How things change! Remember this post written oh so long ago? You know, the one where I confess to being totally afraid of all illnesses, pathogens and poisons food-borne? Yeah. I am still afraid. But I am working on overcoming my fears. Why? I suppose it is the carrot-and-the-stick mentality. Or, in this case, the cheese-and-the-stick mentality.
Homemade cheese is GOOD people. I mean, really, REALLY, really good. And I pretty much stink at it. Not like Megan, who more or less has a dairy farm. But still. Even without a dairy farm, you can make some amazing homemade cheese. Even if you are curd-challenged like me.
In the world of mozzarella (acknowledged by most pros as easy for beginners), I am 1 for 5. One. One time I have had my cheese set up into beautiful curds that could be cut and stretched. Not such a good record. I (together with Dr. Google & the great Ricki Carroll) diagnosed my problem as crappy milk. No, not milk that is unfit to drink. Just unfit to make cheese with. I could go into temperatures and pasteurization and all that jazz... but I figure Meg will set us all straight one of these days. The bottom line: supermarket milk = sucky cheese.
So, I set off on a quest to find good milk. Specifically, good goat milk. More on how much I want a goat later. My quest for good milk hit PAY DIRT the other day. I was buying a yogurt maker at a yard sale (LOVE yard sales) a few weeks ago and struck up a conversation with a very nice lady. It went like this:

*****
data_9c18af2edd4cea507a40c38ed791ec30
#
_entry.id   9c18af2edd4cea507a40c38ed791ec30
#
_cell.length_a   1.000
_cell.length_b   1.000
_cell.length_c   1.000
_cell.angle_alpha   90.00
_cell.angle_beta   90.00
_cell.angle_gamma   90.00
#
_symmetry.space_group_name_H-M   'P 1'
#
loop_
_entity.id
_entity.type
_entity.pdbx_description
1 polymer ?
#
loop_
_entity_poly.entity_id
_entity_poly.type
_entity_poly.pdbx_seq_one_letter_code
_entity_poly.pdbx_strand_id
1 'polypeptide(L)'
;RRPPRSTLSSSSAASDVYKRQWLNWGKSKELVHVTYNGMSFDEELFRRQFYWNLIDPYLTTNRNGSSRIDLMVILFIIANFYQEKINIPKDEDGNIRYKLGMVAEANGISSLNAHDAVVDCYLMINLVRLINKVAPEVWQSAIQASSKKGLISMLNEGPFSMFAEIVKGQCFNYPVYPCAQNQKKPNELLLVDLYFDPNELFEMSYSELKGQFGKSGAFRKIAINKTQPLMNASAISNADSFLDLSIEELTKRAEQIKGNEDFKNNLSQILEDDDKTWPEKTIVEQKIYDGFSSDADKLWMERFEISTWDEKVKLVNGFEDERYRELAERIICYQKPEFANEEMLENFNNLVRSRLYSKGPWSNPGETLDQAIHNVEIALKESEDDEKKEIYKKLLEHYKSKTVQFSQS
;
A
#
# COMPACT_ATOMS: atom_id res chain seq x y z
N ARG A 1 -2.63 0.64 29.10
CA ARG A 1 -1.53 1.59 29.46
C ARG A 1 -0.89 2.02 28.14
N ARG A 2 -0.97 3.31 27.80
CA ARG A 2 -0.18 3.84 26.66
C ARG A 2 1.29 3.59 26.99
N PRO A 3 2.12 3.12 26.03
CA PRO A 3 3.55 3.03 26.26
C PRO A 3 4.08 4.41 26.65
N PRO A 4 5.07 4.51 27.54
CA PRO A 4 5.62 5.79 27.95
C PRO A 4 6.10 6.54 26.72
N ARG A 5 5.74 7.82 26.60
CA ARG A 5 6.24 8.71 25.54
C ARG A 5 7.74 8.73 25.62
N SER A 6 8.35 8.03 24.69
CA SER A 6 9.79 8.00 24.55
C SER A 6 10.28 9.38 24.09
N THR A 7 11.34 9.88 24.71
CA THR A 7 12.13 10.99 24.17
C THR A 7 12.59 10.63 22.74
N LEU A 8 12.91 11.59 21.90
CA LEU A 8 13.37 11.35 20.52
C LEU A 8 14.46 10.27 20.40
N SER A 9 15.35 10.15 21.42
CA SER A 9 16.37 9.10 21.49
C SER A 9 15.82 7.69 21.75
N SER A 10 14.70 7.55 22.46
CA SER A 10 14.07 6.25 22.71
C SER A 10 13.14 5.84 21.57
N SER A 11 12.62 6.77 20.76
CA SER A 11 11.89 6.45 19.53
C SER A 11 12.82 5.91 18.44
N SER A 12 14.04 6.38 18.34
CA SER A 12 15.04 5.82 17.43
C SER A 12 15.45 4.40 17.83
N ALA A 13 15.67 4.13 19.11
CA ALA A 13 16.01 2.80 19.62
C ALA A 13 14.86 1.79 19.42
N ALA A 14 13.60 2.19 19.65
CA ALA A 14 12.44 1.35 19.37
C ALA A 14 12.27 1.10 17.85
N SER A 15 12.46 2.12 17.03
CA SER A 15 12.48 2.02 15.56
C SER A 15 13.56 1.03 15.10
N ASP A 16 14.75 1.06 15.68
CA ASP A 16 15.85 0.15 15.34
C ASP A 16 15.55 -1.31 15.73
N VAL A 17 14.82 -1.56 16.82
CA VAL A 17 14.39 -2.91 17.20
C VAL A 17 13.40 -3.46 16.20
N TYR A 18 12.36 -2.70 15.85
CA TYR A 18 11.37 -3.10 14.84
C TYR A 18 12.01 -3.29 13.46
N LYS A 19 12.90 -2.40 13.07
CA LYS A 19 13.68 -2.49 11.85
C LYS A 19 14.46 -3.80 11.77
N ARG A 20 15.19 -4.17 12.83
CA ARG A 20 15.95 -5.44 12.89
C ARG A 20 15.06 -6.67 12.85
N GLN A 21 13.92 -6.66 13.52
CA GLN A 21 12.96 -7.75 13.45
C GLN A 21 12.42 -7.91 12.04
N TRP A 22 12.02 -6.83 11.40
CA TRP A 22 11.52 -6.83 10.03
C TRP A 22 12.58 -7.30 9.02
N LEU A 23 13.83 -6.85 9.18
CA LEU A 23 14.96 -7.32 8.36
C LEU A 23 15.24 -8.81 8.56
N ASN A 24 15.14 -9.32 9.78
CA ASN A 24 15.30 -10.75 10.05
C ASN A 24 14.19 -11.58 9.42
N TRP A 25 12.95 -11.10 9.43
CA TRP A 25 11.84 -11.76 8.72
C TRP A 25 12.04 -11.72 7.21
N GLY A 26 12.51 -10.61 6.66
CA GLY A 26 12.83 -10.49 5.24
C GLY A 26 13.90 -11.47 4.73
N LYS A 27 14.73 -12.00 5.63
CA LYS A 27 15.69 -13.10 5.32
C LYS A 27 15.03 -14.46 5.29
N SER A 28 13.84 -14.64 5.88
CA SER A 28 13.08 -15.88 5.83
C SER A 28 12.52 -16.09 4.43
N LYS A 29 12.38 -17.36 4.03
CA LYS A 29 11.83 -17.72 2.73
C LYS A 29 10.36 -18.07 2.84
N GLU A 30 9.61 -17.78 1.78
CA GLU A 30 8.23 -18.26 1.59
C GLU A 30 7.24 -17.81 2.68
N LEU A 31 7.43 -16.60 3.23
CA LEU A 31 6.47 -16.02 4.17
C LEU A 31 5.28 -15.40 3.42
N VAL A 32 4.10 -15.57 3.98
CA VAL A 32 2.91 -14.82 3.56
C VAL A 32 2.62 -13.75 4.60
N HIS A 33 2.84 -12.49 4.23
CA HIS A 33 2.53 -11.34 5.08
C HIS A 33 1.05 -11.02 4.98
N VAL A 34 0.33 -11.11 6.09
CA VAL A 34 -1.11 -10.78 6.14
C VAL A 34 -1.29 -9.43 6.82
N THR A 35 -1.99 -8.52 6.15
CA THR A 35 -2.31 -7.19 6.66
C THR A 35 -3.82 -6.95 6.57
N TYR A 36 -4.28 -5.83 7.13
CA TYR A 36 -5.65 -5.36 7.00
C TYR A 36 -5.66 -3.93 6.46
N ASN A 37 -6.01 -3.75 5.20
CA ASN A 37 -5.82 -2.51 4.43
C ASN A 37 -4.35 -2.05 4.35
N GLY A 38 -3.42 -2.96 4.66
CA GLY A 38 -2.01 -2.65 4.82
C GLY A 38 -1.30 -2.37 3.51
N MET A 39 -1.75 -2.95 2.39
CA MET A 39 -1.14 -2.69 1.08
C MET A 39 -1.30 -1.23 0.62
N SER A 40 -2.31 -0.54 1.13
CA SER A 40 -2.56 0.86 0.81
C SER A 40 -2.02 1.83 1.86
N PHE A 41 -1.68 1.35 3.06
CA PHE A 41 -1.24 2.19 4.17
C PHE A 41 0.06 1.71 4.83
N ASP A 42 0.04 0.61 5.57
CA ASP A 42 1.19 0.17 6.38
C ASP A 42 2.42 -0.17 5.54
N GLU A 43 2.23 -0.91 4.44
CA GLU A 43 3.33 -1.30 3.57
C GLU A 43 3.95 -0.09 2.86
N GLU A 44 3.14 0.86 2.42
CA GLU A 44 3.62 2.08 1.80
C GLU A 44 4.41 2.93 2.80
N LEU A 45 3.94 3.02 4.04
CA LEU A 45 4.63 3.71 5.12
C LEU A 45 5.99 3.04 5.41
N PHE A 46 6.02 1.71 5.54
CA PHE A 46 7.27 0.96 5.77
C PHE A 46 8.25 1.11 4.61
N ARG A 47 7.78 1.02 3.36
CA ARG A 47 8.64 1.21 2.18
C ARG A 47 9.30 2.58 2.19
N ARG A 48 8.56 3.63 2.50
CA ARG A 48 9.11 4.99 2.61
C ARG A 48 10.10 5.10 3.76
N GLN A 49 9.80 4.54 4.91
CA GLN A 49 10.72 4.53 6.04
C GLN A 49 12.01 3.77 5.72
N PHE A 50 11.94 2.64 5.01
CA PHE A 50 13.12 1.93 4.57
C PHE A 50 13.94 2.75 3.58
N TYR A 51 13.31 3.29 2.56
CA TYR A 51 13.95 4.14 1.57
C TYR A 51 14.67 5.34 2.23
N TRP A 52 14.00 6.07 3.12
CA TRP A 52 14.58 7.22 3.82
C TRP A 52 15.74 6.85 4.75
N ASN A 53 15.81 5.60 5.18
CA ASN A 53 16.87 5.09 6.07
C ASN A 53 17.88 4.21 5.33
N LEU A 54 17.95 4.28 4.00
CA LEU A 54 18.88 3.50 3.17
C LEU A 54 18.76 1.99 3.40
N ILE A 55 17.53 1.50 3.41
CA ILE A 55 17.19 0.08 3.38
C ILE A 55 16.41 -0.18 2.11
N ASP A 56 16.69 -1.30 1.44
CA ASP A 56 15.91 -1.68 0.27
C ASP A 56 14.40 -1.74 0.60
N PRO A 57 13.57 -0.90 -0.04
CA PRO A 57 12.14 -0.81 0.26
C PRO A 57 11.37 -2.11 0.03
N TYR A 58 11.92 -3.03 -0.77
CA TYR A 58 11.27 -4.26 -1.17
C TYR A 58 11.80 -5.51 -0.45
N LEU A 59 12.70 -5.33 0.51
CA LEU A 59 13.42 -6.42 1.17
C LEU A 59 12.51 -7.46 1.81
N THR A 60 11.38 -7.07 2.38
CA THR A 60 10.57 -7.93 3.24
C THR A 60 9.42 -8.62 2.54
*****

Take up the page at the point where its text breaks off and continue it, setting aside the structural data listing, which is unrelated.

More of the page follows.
Yard Sale Lady: "Oooh, a yogurt maker! I used to have one of those. I bet you will love it!"
Me: (clutching my find a little tighter and moving away) "Yeah, I am pretty excited about it." (yard sale translation: It is MINE, @&$*#. Back away slowly if you know what is good for you.)
YSL: "I used to make yogurt from goat milk."
Me: (abandoning my quest to protect my yard sale booty for sheer excitement): "Really!?!??! I want to do that! Actually, I really want a goat, but my husband says we have to move first and even then he is pretty skeptical... but I really really want to make cheese and yogurt from goat milk....."
YSL: (after her ears stop ringing from my glee and verbal diarrhea) "I know some people who have goats and goat milk. They are really..."
Me: "OH! Seriously? Can I give you my number? Will you give it to them? Will you call me with their number? Soon?"
YSL: (gazing at me as if to determine my sanity or my stalker potential) "Uh, ok. Write your number on this scrap of paper."
So I did. And I never thought I would hear from her again. I was a little, uhm... enthusiastic when we talked. BUT. SHE CALLED ME! And I called the Goat People. And they have milk! And it is awesome. And it makes awesome cheese (after you call your friend Megan and beg for instructions that you can't screw up).
I know this is a boring, picture-less post. But you see, I can't post pictures of the Goat People. Or their cool and note-worthy operation. Why? Because of rules like these. I didn't ask if their milk is Grade A. I assume that it is, of course - and that they have complied with all of the necessary requirements. The Goat People and I had a long chat about how they collect their milk etc. and I am more than satisfied with their operation. And, due to my aforementioned food fears, I pasteurize it anyway (at a reasonable temperature that doesn't wreck all of the good milk parts).
Besides, I actually believe the cheese tastes better when you pick your milk up in outhouse-like shed complete with refrigerator and thermometer. It makes you feel like you went rogue. Rogue cheese. Maybe next time I will pick it up wearing Aaron's old camo gear. That might make the cheese taste even better. Hmm....